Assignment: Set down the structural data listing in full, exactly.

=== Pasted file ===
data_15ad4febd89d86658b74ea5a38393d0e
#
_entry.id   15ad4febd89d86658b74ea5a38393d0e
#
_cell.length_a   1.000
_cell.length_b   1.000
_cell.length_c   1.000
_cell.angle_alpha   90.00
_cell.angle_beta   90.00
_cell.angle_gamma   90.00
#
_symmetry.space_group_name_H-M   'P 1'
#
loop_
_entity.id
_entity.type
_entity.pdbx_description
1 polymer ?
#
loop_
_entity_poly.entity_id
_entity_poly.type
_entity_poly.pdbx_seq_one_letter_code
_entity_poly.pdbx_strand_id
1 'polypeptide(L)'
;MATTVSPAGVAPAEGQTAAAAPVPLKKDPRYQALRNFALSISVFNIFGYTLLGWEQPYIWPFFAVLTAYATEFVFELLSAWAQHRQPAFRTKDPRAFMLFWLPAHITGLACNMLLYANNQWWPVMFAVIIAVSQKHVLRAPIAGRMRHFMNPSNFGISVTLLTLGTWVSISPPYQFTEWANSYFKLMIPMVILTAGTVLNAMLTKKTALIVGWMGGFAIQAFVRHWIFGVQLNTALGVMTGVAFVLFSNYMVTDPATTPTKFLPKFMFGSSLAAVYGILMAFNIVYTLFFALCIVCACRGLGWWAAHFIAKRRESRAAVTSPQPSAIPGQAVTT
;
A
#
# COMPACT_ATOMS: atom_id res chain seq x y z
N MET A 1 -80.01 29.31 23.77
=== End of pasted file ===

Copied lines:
data_15ad4febd89d86658b74ea5a38393d0e
#
_entry.id   15ad4febd89d86658b74ea5a38393d0e
#
_cell.length_a   1.000
_cell.length_b   1.000
_cell.length_c   1.000
_cell.angle_alpha   90.00
_cell.angle_beta   90.00
_cell.angle_gamma   90.00
#
_symmetry.space_group_name_H-M   'P 1'
#
loop_
_entity.id
_entity.type
_entity.pdbx_description
1 polymer ?
#
loop_
_entity_poly.entity_id
_entity_poly.type
_entity_poly.pdbx_seq_one_letter_code
_entity_poly.pdbx_strand_id
1 'polypeptide(L)'
;MATTVSPAGVAPAEGQTAAAAPVPLKKDPRYQALRNFALSISVFNIFGYTLLGWEQPYIWPFFAVLTAYATEFVFELLSAWAQHRQPAFRTKDPRAFMLFWLPAHITGLACNMLLYANNQWWPVMFAVIIAVSQKHVLRAPIAGRMRHFMNPSNFGISVTLLTLGTWVSISPPYQFTEWANSYFKLMIPMVILTAGTVLNAMLTKKTALIVGWMGGFAIQAFVRHWIFGVQLNTALGVMTGVAFVLFSNYMVTDPATTPTKFLPKFMFGSSLAAVYGILMAFNIVYTLFFALCIVCACRGLGWWAAHFIAKRRESRAAVTSPQPSAIPGQAVTT
;
A
#
# COMPACT_ATOMS: atom_id res chain seq x y z
N MET A 1 -80.01 29.31 23.77